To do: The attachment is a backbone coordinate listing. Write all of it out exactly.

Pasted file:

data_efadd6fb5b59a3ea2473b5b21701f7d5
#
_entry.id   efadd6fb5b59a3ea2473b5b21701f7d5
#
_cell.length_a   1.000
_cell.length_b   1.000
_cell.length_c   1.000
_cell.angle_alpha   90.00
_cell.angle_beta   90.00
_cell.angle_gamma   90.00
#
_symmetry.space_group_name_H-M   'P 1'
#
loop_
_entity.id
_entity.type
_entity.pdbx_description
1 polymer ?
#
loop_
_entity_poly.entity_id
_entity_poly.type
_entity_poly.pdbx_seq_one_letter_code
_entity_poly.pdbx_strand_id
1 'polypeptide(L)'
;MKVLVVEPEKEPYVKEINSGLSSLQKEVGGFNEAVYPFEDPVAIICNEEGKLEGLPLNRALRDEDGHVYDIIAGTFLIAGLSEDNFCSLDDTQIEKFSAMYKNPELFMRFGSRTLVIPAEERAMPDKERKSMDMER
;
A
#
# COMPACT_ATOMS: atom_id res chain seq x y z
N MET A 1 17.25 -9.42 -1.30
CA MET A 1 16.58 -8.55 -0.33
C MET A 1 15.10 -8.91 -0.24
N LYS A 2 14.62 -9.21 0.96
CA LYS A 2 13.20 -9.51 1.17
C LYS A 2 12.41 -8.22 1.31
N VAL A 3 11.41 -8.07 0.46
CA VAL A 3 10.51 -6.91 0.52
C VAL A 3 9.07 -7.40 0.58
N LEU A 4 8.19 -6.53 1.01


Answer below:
data_efadd6fb5b59a3ea2473b5b21701f7d5
#
_entry.id   efadd6fb5b59a3ea2473b5b21701f7d5
#
_cell.length_a   1.000
_cell.length_b   1.000
_cell.length_c   1.000
_cell.angle_alpha   90.00
_cell.angle_beta   90.00
_cell.angle_gamma   90.00
#
_symmetry.space_group_name_H-M   'P 1'
#
loop_
_entity.id
_entity.type
_entity.pdbx_description
1 polymer ?
#
loop_
_entity_poly.entity_id
_entity_poly.type
_entity_poly.pdbx_seq_one_letter_code
_entity_poly.pdbx_strand_id
1 'polypeptide(L)'
;MKVLVVEPEKEPYVKEINSGLSSLQKEVGGFNEAVYPFEDPVAIICNEEGKLEGLPLNRALRDEDGHVYDIIAGTFLIAGLSEDNFCSLDDTQIEKFSAMYKNPELFMRFGSRTLVIPAEERAMPDKERKSMDMER
;
A
#
# COMPACT_ATOMS: atom_id res chain seq x y z
N MET A 1 17.25 -9.42 -1.30
CA MET A 1 16.58 -8.55 -0.33
C MET A 1 15.10 -8.91 -0.24
N LYS A 2 14.62 -9.21 0.96
CA LYS A 2 13.20 -9.51 1.17
C LYS A 2 12.41 -8.22 1.31
N VAL A 3 11.41 -8.07 0.46
CA VAL A 3 10.51 -6.91 0.52
C VAL A 3 9.07 -7.40 0.58
N LEU A 4 8.19 -6.53 1.01